Since its inception, the feminist movement has never quite reached a consensus on who exactly it is designed to empower.
The women’s suffrage movement of the early 20th century secured the vote for women, but in many countries this right was reserved for those who owned land, while in a number of Southern US States, African-American women could not access this right up until the 1960s. Meanwhile, the women of Saudi Arabia and the Vatican City have yet to be granted it.
This insensitivity towards women of underprivileged and minority groups was ironically reflected in the marketing campaign for the film Suffragette, in which its stars, Carey Mulligan, Meryl Streep, Romola Garai, and Anne-Marie Duff, posed in t-shirts emblazoned with the slogan “I’d rather be a rebel than a slave”.
For every female celebrity who cheerfully announces that she’s “not a feminist” because she believes “men and women should be equal” (shout-out to Shailene Woodley , Madonna, Katy Perry etc., but that’s another issue entirely), there seems to be another who readily takes up the mantle but fails to educate themselves on, or even acknowledge, how their peers – disabled women, queer women, women of colour, trans women – are marginalised by more than their gender (T-Swizzle, J-Law, Miley – what’s good?).
Sexism isn’t a flat oppression; it interacts with every other form of institutionalised prejudice, which unfortunately often leaves it to the most privileged (white, straight, wealthy, cisgender, able-bodied) women to dictate the boundaries of feminism while those on the fringes suffer. This year alone, an unprecedented 25 transgender females have been murdered. Black women make up 8% of the US population, yet 22% of all domestic homicide victims.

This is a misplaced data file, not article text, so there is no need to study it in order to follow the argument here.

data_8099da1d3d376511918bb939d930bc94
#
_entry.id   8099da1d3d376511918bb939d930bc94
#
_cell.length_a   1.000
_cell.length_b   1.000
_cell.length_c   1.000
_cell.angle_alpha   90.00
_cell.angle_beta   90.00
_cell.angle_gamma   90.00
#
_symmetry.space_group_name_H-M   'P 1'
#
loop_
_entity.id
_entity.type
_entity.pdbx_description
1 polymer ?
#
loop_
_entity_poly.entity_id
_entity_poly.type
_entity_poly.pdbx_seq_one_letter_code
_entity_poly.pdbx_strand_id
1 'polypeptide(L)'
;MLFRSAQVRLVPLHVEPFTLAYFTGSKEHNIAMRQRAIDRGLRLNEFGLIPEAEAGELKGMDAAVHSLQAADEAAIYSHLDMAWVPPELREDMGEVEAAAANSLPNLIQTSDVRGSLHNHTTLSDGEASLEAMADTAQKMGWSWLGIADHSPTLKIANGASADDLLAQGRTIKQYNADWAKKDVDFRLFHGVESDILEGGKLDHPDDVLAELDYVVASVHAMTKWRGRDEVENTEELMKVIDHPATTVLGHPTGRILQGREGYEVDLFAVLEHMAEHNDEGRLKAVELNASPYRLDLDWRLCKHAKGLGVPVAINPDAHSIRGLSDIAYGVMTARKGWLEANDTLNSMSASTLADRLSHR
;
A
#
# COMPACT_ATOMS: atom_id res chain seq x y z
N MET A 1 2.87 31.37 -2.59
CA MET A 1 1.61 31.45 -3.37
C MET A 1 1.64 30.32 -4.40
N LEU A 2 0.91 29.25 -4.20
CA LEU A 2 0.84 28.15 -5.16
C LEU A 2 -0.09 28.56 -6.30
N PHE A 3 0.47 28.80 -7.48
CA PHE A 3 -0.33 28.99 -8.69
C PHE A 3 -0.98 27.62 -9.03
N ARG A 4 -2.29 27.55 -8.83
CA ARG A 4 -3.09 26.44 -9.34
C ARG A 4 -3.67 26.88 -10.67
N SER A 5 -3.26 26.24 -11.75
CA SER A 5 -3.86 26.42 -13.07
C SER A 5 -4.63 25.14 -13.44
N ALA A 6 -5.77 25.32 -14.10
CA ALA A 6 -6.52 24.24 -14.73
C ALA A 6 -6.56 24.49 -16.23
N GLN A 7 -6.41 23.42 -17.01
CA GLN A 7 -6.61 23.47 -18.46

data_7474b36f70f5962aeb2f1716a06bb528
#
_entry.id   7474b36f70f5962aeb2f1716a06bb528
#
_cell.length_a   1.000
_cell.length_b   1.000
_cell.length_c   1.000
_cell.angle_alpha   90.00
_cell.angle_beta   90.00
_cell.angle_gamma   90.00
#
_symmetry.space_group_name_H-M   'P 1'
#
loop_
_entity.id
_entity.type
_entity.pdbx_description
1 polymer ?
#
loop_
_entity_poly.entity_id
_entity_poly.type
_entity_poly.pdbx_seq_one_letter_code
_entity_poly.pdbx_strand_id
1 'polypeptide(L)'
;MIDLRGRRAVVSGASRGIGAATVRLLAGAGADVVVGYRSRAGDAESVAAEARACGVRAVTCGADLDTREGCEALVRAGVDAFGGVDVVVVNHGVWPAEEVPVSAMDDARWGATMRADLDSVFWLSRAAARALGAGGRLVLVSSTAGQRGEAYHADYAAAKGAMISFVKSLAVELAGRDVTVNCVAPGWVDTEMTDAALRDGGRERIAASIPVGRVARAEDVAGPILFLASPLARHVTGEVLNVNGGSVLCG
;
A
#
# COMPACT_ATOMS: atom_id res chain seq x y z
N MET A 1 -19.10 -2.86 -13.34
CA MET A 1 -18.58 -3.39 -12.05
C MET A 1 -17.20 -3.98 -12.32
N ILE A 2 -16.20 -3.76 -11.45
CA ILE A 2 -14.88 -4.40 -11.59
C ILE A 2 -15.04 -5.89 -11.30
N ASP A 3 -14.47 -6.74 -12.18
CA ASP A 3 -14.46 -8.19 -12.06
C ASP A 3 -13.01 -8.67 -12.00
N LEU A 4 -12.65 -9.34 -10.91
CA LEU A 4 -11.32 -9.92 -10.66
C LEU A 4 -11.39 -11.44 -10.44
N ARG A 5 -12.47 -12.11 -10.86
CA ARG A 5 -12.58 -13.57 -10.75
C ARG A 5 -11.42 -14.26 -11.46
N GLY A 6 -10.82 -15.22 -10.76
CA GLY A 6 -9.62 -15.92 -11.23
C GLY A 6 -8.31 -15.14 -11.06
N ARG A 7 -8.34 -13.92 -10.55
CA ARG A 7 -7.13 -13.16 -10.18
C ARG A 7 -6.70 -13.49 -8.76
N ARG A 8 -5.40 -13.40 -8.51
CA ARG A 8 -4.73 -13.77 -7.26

While the cancellation of Greer’s scheduled speech is being reported as a no-platforming – a violation of her right to free speech and expression – it is worth noting that it was Greer herself who dropped out, with Cardiff University refusing to cancel the appearance under much pressure to do so, maintaining that their events “include speakers with a range of views, all of which are rigorously challenged and debated”.
The question of whether political correctness inhibits freedom of speech is one that consumes our popular culture, with both the Phil and the Hist debating it during this term alone. The rise of social media platforms like Twitter and Tumblr has given a voice to ethnic, sexual and gender minorities who quickly created their own niches and communities within these mediums, allowing them to raise awareness of issues and injustices they have experienced and create safe spaces for each other in a way that wasn’t before possible.